Part 1: Exercise 1.2 – Black and white


Make five postcard-size black backgrounds and five postcard-size white backgrounds, using poster/acrylic paint on cartridge paper, watercolour paper or cardboard.

When your backgrounds are completely dry, make paintings of one or more of your found images – one on a black surface and one on a white. Use the following materials, thinned only with water:
• black ink
• black acrylic paint
• white gouache
• white acrylic paint
• grey acrylic or gouache.

Don’t forget to make brief notes in your learning log when you’ve completed this exercise.

Finished paintings

Please click on each image to enlarge it and to open it in a new browser tab.


Overview – 5 black and 5 white grounds

Individual paintings

Black ink on white

Black calligraphy ink on white gesso – reasonably straight forward to apply the ink to ground using a fine round brush, thinning with water to introduce tone and allowing the white ground to shine through for highlights.

Black ink on black

Same black calligraphy ink on black gesso this time – quite difficult to achieve anything like a recognisable image. I had to apply a number of washes of the ink to build up enough of an image to appear against the black ground and used a touch of white ink to feature the teeth in the smiling mouth. Not easy.

Black acrylic on white

Black acrylic on white gesso – as with the ink, this was reasonably straight forward to bring out a recognisable image of the three Russian women haymaking. Quickly done.

White gouache on black

White gouache on black gesso – surprisingly, several applications of white gouache were required to build an image against the black ground as each one applied seemed to fade into the black. Water was used to thin the paint for some of the background tones and the black ground allowed to peak through in places, especially in the haystack, the two background trees and the eye sockets, mouth and general facial features. Pretty tricky and took some time.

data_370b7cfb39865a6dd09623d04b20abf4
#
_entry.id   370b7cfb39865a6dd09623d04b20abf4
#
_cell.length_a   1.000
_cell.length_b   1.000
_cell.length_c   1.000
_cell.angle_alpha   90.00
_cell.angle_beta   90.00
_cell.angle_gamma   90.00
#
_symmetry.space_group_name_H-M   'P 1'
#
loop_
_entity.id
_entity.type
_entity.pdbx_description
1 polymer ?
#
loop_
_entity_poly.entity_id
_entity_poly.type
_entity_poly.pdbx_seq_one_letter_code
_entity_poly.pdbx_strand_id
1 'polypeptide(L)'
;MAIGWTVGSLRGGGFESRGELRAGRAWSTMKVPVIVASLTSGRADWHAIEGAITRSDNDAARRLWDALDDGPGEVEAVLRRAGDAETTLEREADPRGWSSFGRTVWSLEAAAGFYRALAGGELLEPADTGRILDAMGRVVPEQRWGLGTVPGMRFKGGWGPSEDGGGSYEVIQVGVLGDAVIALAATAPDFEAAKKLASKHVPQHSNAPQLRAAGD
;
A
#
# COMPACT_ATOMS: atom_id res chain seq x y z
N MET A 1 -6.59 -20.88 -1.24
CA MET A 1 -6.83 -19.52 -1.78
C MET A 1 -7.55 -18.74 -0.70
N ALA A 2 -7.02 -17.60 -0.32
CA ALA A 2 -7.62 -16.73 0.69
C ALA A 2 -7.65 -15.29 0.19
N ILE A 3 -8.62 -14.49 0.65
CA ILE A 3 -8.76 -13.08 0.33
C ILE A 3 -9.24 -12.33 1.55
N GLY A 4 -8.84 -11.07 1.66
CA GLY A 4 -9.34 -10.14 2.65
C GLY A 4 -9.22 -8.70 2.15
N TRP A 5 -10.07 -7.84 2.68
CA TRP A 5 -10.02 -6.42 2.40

White acrylic on white

White acrylic on white gesso – seemed an almost impossible task and in essence I found that the only way to really get anything like an image using white on white was through texturing the white acrylic to stand out from the background. Again this took some time to complete with layering wet on dry.

White acrylic one black

White acrylic on black gesso – the white acrylic had to be layered in order to build the mushroom images as once again each application soon faded into the ground. The finished effect of white standing against black is quite pleasing and I thinned with water to mark in some background wash in an attempt to suggest the forest environment of shimmering spiders webs.

Grey gesso on black

Grey gesso mixture on black gesso – a tricky challenge to depict the sky. The negative space of the foreground trees and sloping landscape was easy enough, leaving the black ground to do the work for me. Trickier with the clouds though using thicker paint and thinner washes and black ground to try and pick out a recognisable image. Not sure it’s all that successful.

Grey gesso on white

Grey gesso mixture on white gesso – Again using the black ground as the techniques to bring out the negative spaces on the foreground and darker patches of the clouds and different washes of grey paint to add texture to the sky.

White gouache on black

White gouache on black gesso – several application of gouache were again required to bring out the image from ‘sinking’ into the black ground. In fact the application of the foreground white washes to pick out the reflections in the water were easier and quicker to achieve than were the two boats.

Black acrylic on white

Black acrylic on white gesso – Fairly straight forward application of black on white this time, using the white ground to show through where required to pick out highlights and thinning the black acrylic in stages to lay out the water reflections.

Stuart Brownlee – 512319
18 September 2016